Page 10 Monthly Business Review January 1, 1950 SUMMARY OF NATI ONAL BUSI NESS CONDI TI ONS By the Board of Governors of the Federal Reserve System (Released for publication December 30, 1949) Industrial production increased moderately in November and the early part of December. Department store sales showed more than the usual sharp pre-holiday rise. Com  modity prices were generally stable. Prices of long-term Treasury bonds and common sto
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  Page 10  Monthly Business Review January 1, 1950 SUMMARY OF NATIONAL BUSINESS CONDITIONS By the Board of Governors of the Federal Reserve System (Released for publication December 30, 1949) Industrial production increased moderately in November and the early part of December. Department store sales showed more than the usual sharp pre-holiday rise. Com modity prices were generally stable. Prices of long-term Treasury bonds and common stocks rose to the highest levels in over a year. Industrial Production With settlement of the steel labor dispute and temporary full-scale operations at coal mines, the Board’s seasonally adjusted index of industrial production increased in Novem ber to 171 from 166 in October. Indications are that the December index will be slightly above the September figure of 174.Durable goods output rose about 3 per cent in November as large increases in production of steel ingots, lumber, and copper and copper products more than offset decreases in most metal fabricating activities. Reduced steel stocks re sulted in a substantial curtailment in output of fabricated iron and steel products and contributed to reductions in activity in machinery and transportation equipment indus tries. In the automobile industry assembly operations were substantially curtailed by model changeovers. In the ma chinery group, output of most types of producers equipment was reduced, while production of consumer appliances was maintained.In December steel ingot output was scheduled at 93 per cent of capacity, the highest rate since last May and sub stantially above the November level of 52 per cent. Auto mobile assemblies increased considerably in the middle of December.Output of nondurable goods declined slightly in Novem ber. There were small further gains in activity at textile, paperboard, and chemical plants and a sharp recovery in coke production, while output of manufactured food prod ucts and printing and publishing activity declined some what. Activity in the canning industry showed much more than the usual seasonal decrease. Output of most other nondurable goods was unchanged.Minerals output rose sharply in November as bituminous coal mines were returned to full-scale operations for three weeks ending November 30, and as output of crude petro leum and iron and copper ore increased. In December, minerals production decreased as coal miners returned to a reduced work-week and output of crude petroleum was curtailed about 3 per cent. Construction  Value of construction contracts awarded in November, according to the F. W. Dodge Corporation, declined sea sonally from the exceptionally high autumn level but was still about one-half again as large as in November 1948. The volume of new housing starts, as estimated by the Bureau of Labor Statistics, continued unusually large in November, totaling 93,000 compared with 100,000 in Octo ber and 64,000 in November 1948. Employment Total employment i n nonagricultural establishments showed a rise of about 120,000 from mid-October to mid- November, after allowance for seasonal changes. The re turn to work of 335,000 bituminous coal miners was partly offset by employment declines in industries producing non durable goods and in trade and Federal government estab lishments. Employment in other lines was maintained at October levels. Distribution Department store sales, which had shown a less than seasonal rise in October, increased by more than the usual amount after the middle of November. Value of sales in the first 24 days of December was about 3 per cent below the high level in the corresponding period in 1948; sales in the first 11 months of the year had been at an average level 6 per cent lower than in 1948. Prices at department stores are generally lower than they were a year ago.Railroad revenue freight traffic recovered considerably in November to about the levels prevailing before the steel and coal labor disputes. While coal shipments declined again in early December, loadings of steel products con tinued to rise and most other shipments showed largely seasonal changes. Commodity Prices The average level of wholesale prices continued to de cline slightly from mid-November to the third week in December, reflecting chiefly a decrease of 4 per cent in meat prices and a 34 per cent drop in egg prices. On December 21 it was announced that the Federal egg support level would be reduced about one-fifth in 1950. Prices of most steel products for domestic shipment were raised and there were also some selective increases in prices of other industrial commodities. Prices of steel scrap weakened and tin and lead were reduced further. Bank Credit Business loans, real estate loans, and loans to consumers   continued to expand at banks in leading cities during November and the first three weeks of December. Holdings of U. S. Government securities increased on balance over the period. Deposits at banks increased sharply from the middle of November to the middle of December and there was the usual pre-Christmas increase in currency in circula tion.The currency demand absorbed reserve funds and the growth in deposits required banks to hold additional re serves. While net expenditures by the Treasury supplied funds during the first half of the month, large Treasury receipts from quarterly income tax payments tended to reduce bank reserves after the middle of the month. Sub stantial purchases of Treasury bills and certificates by the Federal Reserve were necessary to supply banks with re serves required to meet these drains. Security Markets On December 1, the Treasury announced the offering of a new 1% per cent, 4 %  year note in exchange for bonds and certificates maturing on December 15 and of a new l!/8 per cent, 1year certificate in exchange for the certifi cates maturing January 1, 1950. During the first three weeks of December prices of long-term Treasury bonds rose to the highest levels in more than two years and yields on short term Treasury securities also declined. In the same period common stock prices rose in an active market to the highest level in more than a year, while prices of high grade corpo rate bonds increased only slightly.   January 1950  Page 8  Monthly Business Review August 1, 1950 SUMMARY OF NATIONAL BUSINESS CONDITIONS By the Board of Governors of the Federal Reserve System (Released for publication July 25, 1950) Industrial production and construction activity in-creased further in June to new peacetime peaks. Following the outbreak of hostilities in Korea near the end of the month, buying showed a marked upsurge and commodity prices generally rose con-siderably in both wholesale and retail markets. Common stock prices declined sharply for a time. Prices of U. S. Government securities generally showed little change. Bank credit continued to expand. On July 19 a largescale Federal program was proposed for expanding defense production and curbing inflationary developments. Industrial Production The Board’s production index rose another 4  points in June to 199. Although output of steel and some other basic materials had been at or close to capacity levels in May, continued strong demands resulted in further increases in production of most major groups of manufacturers and minerals in June. In early July output declined temporarily owing to holiday and vacation influences.Production of durable goods increased substan-tially further in June, mainly because of gains in the automobile and machinery industries. Auto-mobile assembly, which had been at a new record rate in May, increased 23 per cent further in June, and activity in machinery industries continued the marked rise which began in early spring. Steel pro-duction was maintained in June at the capacity level reached in April. Refinery output of nonferrous metals expanded considerably further, but supplies available, after increased takings for Government stockpiles, continued substantially below industry demands. Mine production of copper and iron ore also expanded.Output of nondurable goods increased somewhat further in June, reflecting mainly continued gains in rayon and woolen textiles, paper, petroleum, rubber and chemical products. Tire production was at a new record, and a substantial expansion in output of synthetic rubber was initiated. Activity at cotton mills declined somewhat. Construction Value of construction contracts awarded in June was maintained at the spring peak level reflecting continued expansion in awards for public work which offset further small declines in private awards. The number of housing units started in June was maintained at the record May level and for the first half of the year totaled 687,000 units, as com- pared with 449.000 units started during the first half of 1949. Employment Employment in non agricultural establishments rose  by about 300 thousand persons in June, after allow-ance for seasonal changes. About onehalf of this increase occurred in industries producing durable manufactures; there were also gains in employment in construction and transportation activities. Agriculture Total crop production this year, according to July 1estimates, is expected to be 6 per cent less than last year when stocks increased and exports were somewhat larger. Considerably smaller cotton and wheat crops are in prospect, but feed crops mayapproach last year’s large harvest. Marketings of meat animals recently have been in about the same seasonally low volume as a year ago, while produc-tion of milk and eggs has been larger. Distribution Consumer buying increased considerably begin-ning in the latter part of June, influenced largely  by international developments. Sales at department stores in midJuly were 24 per cent larger than in the corresponding period a year ago; sales in the  preceding 2 weeks were 9 per cent larger. New automobile sales *increased further and the volume was limited only by the supply available. Anticipa-tory buying was also evident for various other dur-able and semidurable goods and such foodstuffs as coffee and sugar. Distributors’stocks of most con-sumer goods, except passenger cars, had previously  been rising following the recovery in production last summer. Commodity Prices Wholesale prices have generally risen consider-ably during the past 4 weeks, following earlier marked advances in April and May. The sharpest increases have been in prices of farm and food prod-ucts, particularly livestock, meats, imported food-stuffs, and cotton. Cotton prices on July 21 were about onefourth above the Federal loan level.Prices of most industrial materials have advanced further in recent weeks, with especially marked in-creases in building materials, textiles, rubber, and tin. Prices of most metals have been maintained at earlier advanced levels.Prices of some additional finished industrial prod-ucts have been advanced during this period, and with retail food prices increasing sharply, a substan-tial further rise is indicated in the level of con-sumers’prices. Bank Credit Loans to real estate owners and consumers and holdings of corporate and municipal securities showed further substantial increases at banks in leading cities during June and the first half of July. Loans to businesses also expanded. Holdings of U. S. Government securities fluctuated consider-ably but declined somewhat over the period.Treasury deposits at the Reserve Banks which had been built up through tax payments in the latter part of June were drawn down during the first three reporting weeks of July, supplying reserve funds to member banks. These funds were absorbed  by reduction in Federal Reserve holdings of U. S. Government securities. The System continued to sell Treasury bonds and also sold bills and certifi-cates, and these sales were offset in part by pur-chases of notes. Security Markets Common stock prices fell 13 per cent from the latter part of June to the middle of July, reflecting developments in Korea, but recovered part of the decline during the third week. Demand for U. S. Government securities broadened throughout this  period. With virtually no change in prices of long-term Treasury bonds, a moderate decline in the  prices of highgrade corporate obligations resulted in some widening of the narrow spread between yields of these securities.   August 1950  Page10  Monthly Business Review September1,1950 SUMMARY OF NATIONAL BUSINESS CONDITIONS By the Board of Governors of the Federal Reserve System (Released for Publication August 25, 1950) Under the stimulus of heavy consumer and business   buying after the invasion of Southern Korea, prices,   activity, and incomes have increased considerably beyond   the advanced levels reached in June. Consumer purchases   of goods, although reduced from the July peak, are still   at a high level. Prices of agricultural commodities, after   a marked rise in the early part of July, have shown little   net change, while prices of industrial products have advanced further. Common stock prices have recovered most   of the declines from June to mid-July. Bank credit to   private borrowers and State and local governments has   expanded rapidly. Industrial production The Board’s industrial production index in August is   expected to be about 204 per cent of the 1935-39 average,   as compared with 199 in June, and 197 in July when   vacations and plant closings not adequately allowed for   lowered the index.Steel production declined slightly in July but returned   to capacity levels in the first three weeks of August.   Scheduled output in the fourth week was reduced by   about one-tenth as a result of a railway labor dispute in   steel-producing districts. In July production of nonferrous   metals and lumber declined somewhat.Production of finished durable goods was generally   maintained in July. There were marked gains in output   of aircraft and various types of construction and industrial machinery. While little change in output of railroad   equipment was noted, new orders for freight cars were   the largest in many years. Motor truck production declined in July but in August was close to record levels.   Passenger car assemblies were reduced somewhat in July   and early August from the peak June level by holiday   influences, some model changeovers, and labor disputes.Nondurable goods output was only slightly lower in   July as declines in production of textiles and some other   goods, as a result of vacations, were less marked than in   other recent years. Production of paper and paperboard   in mid-August was about 5 per cent above the record   June level. Output of rubber products and petroleum   refining activity continued to rise in July. Crude petroleum output increased 3 per cent and was 12 per cent   above the average level of the past 15 months. Employment Employment in nonagricultural establishments rose by   about 150,000 persons in July, after allowing for seasonal   changes. Most of this expansion was in industries manufacturing durable goods and in construction and retail   trade activities. Construction Construction activity continued to increase in July and   contract awards were maintained at advanced levels. The   number of dwelling units started was estimated to be   144,000 as compared with 142,000 in June and 96,000 a   year ago. Agriculture The official cotton estimate released August 8 indicated   a crop of 10.3 million bales as compared with a harvest   of 16.1 million last year; including the increased carryover, however, supplies this season will be about 4.5 million bales less than last season but about as large as in   most other recent years. Other crops developed favorably   in July and the total harvest of feed and food crops is expected to be about as large as last year. Distribution The Board’s seasonally adjusted index of department   stores sales rose by one-fifth in July to 362 per cent of    the 1935-39 average as anticipatory purchases of some   items like major household appliances more than doubled   the already high volume of sales prevailing in June.   Demand for passenger automobiles was very heavy. Also,   purchases of various nondurable goods which were in   short supply during the past war expanded considerably   in July. Anticipatory buying has decreased in August   from the July peak. Commodity prices The average level of wholesale prices, which advanced   5 per cent during July, has shown little change in the   first three weeks of August. Prices of farm products and   foods have declined slightly but prices of industrial commodities have advanced further. The most marked increases have been in prices of imported materials. Prices   of scrap metal and copper and lead products have also   advanced considerably.In retail markets average food prices have apparently   shown little change following marked increases in July.   Prices of a number of other consumer goods, including   fuels, textile furnishings, tires, and used automobiles, have   advanced further. Bank credit Total loans and holdings of corporate and municipal   securities at banks in leading cities showed an exceptionally large increase of P  / 2  billion dollars during July and   early August. Real estate and consumer loans continued   their rapid rise and business loans also expanded sharply   during this period. Banks sold a large volume of shortterm Government securities to the Federal Reserve and   to nonbank investors and purchased a small volume of    Government bonds.An outflow of gold and large sales of long-term Treasury bonds by the Federal Reserve System to nonbank    investors also tended to drain reserve funds from banks   during July and the first half of August. Banks met this   drain and accumulated additional reserves more than   enough to support the expansion in private credit mainly   by their sales of short-term securities. Security markets Yields on Government securities showed little change   during the first three weeks of August. On August 18, the   Federal Reserve announced a rise in the discount rate to   l 3/ i   per cent at New York and a change in open market   policies and the same day the Treasury announced new   refunding offerings. Following these announcements, shortterm market rates rose while yields on longer issues remained firm. Yields on high-grade corporate bonds   declined in the first three weeks of August and common   stock prices increased gradually to a level about 4 per   cent below the June peak.   September 1950  October 1, 1950 Monthly Business Review  Page 9 SUMMARY OF NATIONAL BUSINESS CONDITIONS By the Board of Governors of the Federal Reserve System (Released for Publication September 28, 1950) industrial output has shown a further marked increase in August and September above the record peacetime level reached in June. Business and consumer demands, however, have continued to be in excess of output and additional sharp rises have occurred in prices. Numerous industrial materials have risen by about as much since March as dur ing the six-month period following the elimination of war time price controls in 1946. A very rapid expansion in private credit and some drawing on liquid assets have been important factors, along with increased incomes, in financ ing the expanded rate of buying. Consumer credit controls became effective on September 18 under authority of the Defense Production Act, enacted September 8, which also authorized additional restrictions on real estate credit. Industrial production The Board’s index of industrial production showed a marked rise in August to 207 and a further rise of about 5 points is likely in September. Output in August increased substantially in all major groups of industries except pri mary metals, automobiles, and foods.Nondurable manufactures rose to a new all-time high of 191 per cent of the 1935-39 average, which was 6 per cent above the level prevailing in the first half of this year. The sharpest increases in production were at textile mills, where cotton consumption rose one-sixth above the June rate, and at paper and paperboard mills. Rubber consumption con tinued at a record level in August, but was apparently reduced in September by a Federal order establishing maxi mum limits for use in civilian output during the last four months of this year.Production of durable goods showed a considerable in crease in August, reflecting mainly marked increases in output in the furniture, machinery, and iron and steel fabricating industries. Activity at aircraft plants and ship yards also expanded rapidly. Production of primary metals, bricks, cement, and lumber continued to show little change from the advanced levels reached in the spring of the year. Demand for these materials — especially metals — has re mained far in excess of market supplies. In mid-September the National Production Authority instituted regulations aimed at limiting inventory buying of most metals and various other industrial materials. Construction Contract awards for new construction expanded further in August to a new peak about one-tenth above the pre vious record reached in July and almost three-fourths higher than in August 1949. This expansion reflected large increases in the value of awards for most types of private construction which more than offset a small decrease in awards for publicly financed construction. The number of housing units started in August was close to earlier record levels and two-fifths greater than in August 1949. Distribution Buying at department stores in the four-week period ending September 9, although below the seasonally ad  justed peak reached in July, was about one-tenth above year-ago levels. Sales of durable goods spurted again in mid-September reflecting in part buying in anticipation of the instalment credit controls. August sales at all retail stores were only slightly less than in July, on a seasonally adjusted basis, and 17 per cent greater than in August 1949. Commodity prices The rise in the average level of wholesale prices has con tinued through the first three weeks in September, reflect ing further sharp increases in prices of commodities other than farm products and foods. These commodities, as a group, are about one-tenth higher than in March and prices of numerous materials are up 20 to 60 per cent. Since mid- September buying of these materials has been less urgent and prices have shown some decline.Retail food prices have been maintained at the advanced levels reached in July and prices of a number of other consumer goods have been raised since that time. Bonk credit Since midyear, credit to private borrowers and State and local governments has expanded by over V/z   billion dollars at banks in leading cities, which is an exceptionally large amount for this season of the year. From mid-August to mid-September, business loan expansion accelerated and loans to real estate owners and consumers continued to show large increases.Following mid-August the Federal Reserve System pur chased from banks and other investors a substantial volume of the bonds and certificates involved in the Treasury’s current refunding program. Reserves supplied through these purchases were offset by System sales of other types of Government securities, by cash redemptions of System- held maturing Treasury bills, and by currency and gold outflows. As a result, member bank reserve balances were unchanged over the five-week period, August 17—Septem ber 20. Because of the credit expansion, required reserves increased somewhat further, while excess reserves declined.Following an increase in the Federal Reserve discount rate and a rise in short-term money rates in August, interest rates to bank customers increased somewhat. Security markets Common stock prices rose moderately during the first three weeks of September. Railroad shares continued to show pronounced strength, while public utilities issues recovered slowly. Yields on long-term Treasury bonds and highgrade corporate obligations increased slightly.   October 1950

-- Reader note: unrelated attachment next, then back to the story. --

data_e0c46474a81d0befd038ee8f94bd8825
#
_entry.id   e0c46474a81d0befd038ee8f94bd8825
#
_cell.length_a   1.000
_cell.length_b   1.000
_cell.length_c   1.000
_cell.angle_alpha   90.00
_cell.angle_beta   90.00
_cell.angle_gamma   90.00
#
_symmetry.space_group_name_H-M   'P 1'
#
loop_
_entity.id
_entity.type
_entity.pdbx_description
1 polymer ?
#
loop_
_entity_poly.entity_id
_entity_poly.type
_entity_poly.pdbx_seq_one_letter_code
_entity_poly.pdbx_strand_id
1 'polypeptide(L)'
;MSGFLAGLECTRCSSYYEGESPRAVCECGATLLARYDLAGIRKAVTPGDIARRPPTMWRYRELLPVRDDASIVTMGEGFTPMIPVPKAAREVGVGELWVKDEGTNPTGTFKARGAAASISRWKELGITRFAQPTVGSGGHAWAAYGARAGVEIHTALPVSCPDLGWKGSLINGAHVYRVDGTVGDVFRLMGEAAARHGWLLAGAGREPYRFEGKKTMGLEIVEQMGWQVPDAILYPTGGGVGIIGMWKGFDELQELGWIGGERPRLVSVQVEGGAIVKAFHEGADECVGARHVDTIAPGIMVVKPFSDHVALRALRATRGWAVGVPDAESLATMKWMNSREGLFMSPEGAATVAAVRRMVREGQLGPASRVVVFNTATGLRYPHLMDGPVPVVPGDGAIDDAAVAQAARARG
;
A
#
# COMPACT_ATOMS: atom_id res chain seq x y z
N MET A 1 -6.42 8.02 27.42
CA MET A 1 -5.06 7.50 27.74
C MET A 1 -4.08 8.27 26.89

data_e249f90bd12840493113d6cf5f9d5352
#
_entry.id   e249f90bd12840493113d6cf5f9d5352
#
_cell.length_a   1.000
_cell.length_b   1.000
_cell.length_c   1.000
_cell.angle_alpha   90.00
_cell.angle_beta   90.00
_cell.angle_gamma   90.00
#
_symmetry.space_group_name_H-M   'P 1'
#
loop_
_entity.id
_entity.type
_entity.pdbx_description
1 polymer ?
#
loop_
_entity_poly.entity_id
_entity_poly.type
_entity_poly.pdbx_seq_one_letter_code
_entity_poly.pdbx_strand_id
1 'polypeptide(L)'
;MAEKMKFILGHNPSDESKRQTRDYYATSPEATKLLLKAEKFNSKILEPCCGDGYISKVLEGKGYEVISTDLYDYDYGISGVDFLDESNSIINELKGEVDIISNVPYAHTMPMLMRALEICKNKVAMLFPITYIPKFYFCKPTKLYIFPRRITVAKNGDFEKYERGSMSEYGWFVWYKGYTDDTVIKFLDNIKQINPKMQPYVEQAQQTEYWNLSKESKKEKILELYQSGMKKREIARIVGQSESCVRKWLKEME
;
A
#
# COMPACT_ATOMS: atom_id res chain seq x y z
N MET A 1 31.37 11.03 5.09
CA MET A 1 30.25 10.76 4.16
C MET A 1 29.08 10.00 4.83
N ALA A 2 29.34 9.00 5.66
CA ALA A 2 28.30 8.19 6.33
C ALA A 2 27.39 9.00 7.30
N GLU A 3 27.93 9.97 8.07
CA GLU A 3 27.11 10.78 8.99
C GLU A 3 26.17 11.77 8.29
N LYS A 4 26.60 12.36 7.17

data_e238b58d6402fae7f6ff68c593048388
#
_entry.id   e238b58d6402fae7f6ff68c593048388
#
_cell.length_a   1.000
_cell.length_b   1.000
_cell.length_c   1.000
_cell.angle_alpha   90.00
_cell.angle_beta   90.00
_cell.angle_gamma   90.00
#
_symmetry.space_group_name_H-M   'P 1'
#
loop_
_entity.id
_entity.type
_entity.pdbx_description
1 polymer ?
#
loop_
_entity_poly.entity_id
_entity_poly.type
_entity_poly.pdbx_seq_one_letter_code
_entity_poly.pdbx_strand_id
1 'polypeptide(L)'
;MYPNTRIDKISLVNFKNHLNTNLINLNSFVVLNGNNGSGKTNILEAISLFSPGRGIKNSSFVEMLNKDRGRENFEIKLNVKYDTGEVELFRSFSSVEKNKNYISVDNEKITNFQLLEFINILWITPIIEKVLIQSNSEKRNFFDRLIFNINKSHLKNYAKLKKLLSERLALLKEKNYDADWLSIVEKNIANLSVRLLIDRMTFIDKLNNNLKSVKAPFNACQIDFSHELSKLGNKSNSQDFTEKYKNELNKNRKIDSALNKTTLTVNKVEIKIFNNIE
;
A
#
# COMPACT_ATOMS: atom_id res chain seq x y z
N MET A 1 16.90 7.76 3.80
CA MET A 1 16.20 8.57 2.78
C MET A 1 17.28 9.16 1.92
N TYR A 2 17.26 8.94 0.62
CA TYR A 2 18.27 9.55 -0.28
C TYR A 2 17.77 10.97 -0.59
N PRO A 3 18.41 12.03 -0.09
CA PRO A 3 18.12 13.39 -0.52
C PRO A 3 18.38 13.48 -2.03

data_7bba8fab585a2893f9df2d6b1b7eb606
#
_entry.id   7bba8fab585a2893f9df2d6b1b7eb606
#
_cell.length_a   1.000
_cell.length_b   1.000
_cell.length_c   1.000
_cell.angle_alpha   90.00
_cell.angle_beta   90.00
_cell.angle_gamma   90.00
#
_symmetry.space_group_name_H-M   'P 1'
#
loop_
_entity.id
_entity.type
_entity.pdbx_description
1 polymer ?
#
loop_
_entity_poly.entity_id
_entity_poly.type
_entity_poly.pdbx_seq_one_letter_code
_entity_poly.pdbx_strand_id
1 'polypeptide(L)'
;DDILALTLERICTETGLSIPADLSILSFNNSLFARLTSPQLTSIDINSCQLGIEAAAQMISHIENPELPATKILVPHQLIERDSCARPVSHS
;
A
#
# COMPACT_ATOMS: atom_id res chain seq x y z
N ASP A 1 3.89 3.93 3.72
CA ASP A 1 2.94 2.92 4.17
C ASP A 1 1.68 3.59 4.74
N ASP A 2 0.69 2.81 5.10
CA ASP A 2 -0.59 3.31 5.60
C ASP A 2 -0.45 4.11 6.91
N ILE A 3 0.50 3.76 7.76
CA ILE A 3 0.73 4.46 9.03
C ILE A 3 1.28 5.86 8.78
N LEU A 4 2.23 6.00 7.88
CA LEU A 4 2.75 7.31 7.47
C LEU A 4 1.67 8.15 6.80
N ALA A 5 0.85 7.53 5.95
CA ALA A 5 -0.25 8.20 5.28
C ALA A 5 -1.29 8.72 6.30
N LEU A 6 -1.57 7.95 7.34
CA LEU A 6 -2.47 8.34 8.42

Jul 25, 2017

Facts 30

Jul 25, 2017